Ontario's ombudsman calls death of Ottawa man after arrest 'tragic'
Paul Dubé released a report on use-of-force nearly four weeks before Abdirahman Abdi's death
Ontario's ombudsman calls the death of an Ottawa man after a confrontation with police "tragic" and says he will push the provincial government to improve the training police officers receive for de-escalating situations.
Witnesses who saw the interaction on Sunday morning told CBC News they watched one officer use a baton on Abdirahman Abdi's arms, legs, and upper body a few times, before a second officer arrived in a cruiser, jumped into the altercation, and administered a number of heavy blows.
Less than four weeks before Abdi's death on Monday, ombudsman Paul Dubé released a report that criticized the training Ontario officers receive and the province for neglecting to update guidelines that could prevent deaths.
The problem was not that officers don't follow their training, but the training itself, he said.
"Our investigation found that Ontario officers have plenty of training on how to use their guns, but not enough on how to use their mouths," Dubé wrote.
- Ombudsman wants police to get better training in de-escalation techniques
- Former police chief Vern White to aid use-of-force probe
The current use-of-force model is out of date because it is based on an officer exerting authority, even though people in crisis don't respond well to commands being yelled at them, Dubé explained.
According to the Ottawa Police Service's 2015 annual report, less than one per cent of calls for service received by Ottawa police are resolved with use of force.
Improvements to de-escalation training
The ombudsman's office began investigating provincial guidelines and police practices in 2013, in the days after a Toronto constable shot teenager Sammy Yatim on a streetcar.
Dubé said it's good news that the Ministry of Community Safety and Correctional Services agreed the status quo is unacceptable and promised to implement his 22 recommendations.
Those recommendations include looking to England or B.C. to develop a new use-of-force model, expanding and standardizing de-escalation training for new recruits and veterans, and changing police culture to encourage de-escalation skills among coach officers.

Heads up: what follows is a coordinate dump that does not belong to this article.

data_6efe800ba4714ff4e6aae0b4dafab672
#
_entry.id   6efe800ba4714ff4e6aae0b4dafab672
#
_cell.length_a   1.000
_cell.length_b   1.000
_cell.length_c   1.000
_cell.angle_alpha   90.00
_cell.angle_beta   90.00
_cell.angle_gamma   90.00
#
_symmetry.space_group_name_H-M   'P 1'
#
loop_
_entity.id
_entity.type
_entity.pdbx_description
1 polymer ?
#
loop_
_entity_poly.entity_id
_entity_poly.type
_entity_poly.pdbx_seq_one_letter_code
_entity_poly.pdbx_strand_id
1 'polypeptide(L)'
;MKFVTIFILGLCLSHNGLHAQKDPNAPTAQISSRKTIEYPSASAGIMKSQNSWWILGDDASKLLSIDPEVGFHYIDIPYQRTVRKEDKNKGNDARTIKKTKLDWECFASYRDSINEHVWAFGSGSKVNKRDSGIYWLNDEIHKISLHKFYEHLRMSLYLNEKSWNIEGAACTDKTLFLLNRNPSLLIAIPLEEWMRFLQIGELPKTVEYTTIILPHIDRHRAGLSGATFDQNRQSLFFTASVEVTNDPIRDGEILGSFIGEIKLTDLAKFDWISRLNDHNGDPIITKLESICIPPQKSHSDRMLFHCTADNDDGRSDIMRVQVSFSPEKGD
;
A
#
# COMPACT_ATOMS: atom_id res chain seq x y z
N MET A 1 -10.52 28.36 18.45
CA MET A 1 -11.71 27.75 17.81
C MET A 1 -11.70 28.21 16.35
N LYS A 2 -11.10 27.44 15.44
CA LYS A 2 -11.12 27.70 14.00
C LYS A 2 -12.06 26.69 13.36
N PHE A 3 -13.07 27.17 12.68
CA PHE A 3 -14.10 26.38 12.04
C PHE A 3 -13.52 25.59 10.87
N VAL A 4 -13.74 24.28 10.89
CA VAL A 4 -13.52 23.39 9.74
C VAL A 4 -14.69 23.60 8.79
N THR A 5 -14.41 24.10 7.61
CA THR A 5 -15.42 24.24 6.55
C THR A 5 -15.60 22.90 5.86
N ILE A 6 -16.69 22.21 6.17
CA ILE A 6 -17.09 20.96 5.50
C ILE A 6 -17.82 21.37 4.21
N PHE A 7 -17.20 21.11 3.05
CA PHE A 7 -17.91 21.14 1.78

"I'm hopeful we'll see some significant changes in this area because they're long overdue," he said, adding that those changes can't come soon enough.
The office of David Orazietti, minister of Community Safety and Correctional Services, wrote in an emailed statement that the "nature of policing has fundamentally changed with the increasing frequency of police interaction with vulnerable individuals in our communities," and that the government is "committed" to ensuring de-escalation "is central to the police response to those in crisis."
"The need for modernized police training is precisely why as part of the Strategy for a Safer Ontario, the ministry is reviewing both its basic constable training program at the Ontario Police College and is conducting a use of force review for reporting, training and equipment. The outcomes of a study into police responses to persons with mental illness have also been built into the strategy."
Abdi's death 'tragic'
"While our report does have the potential to save lives, this was a tragic outcome," Dubé said about Abdi's death. "It's upsetting to hear about."
He said his heart goes out to Abdi's family, and to police.
"No police officer begins his or her day thinking that they're going to end up using lethal force or hoping to do so," said Dubé.
"It's traumatic for everyone involved."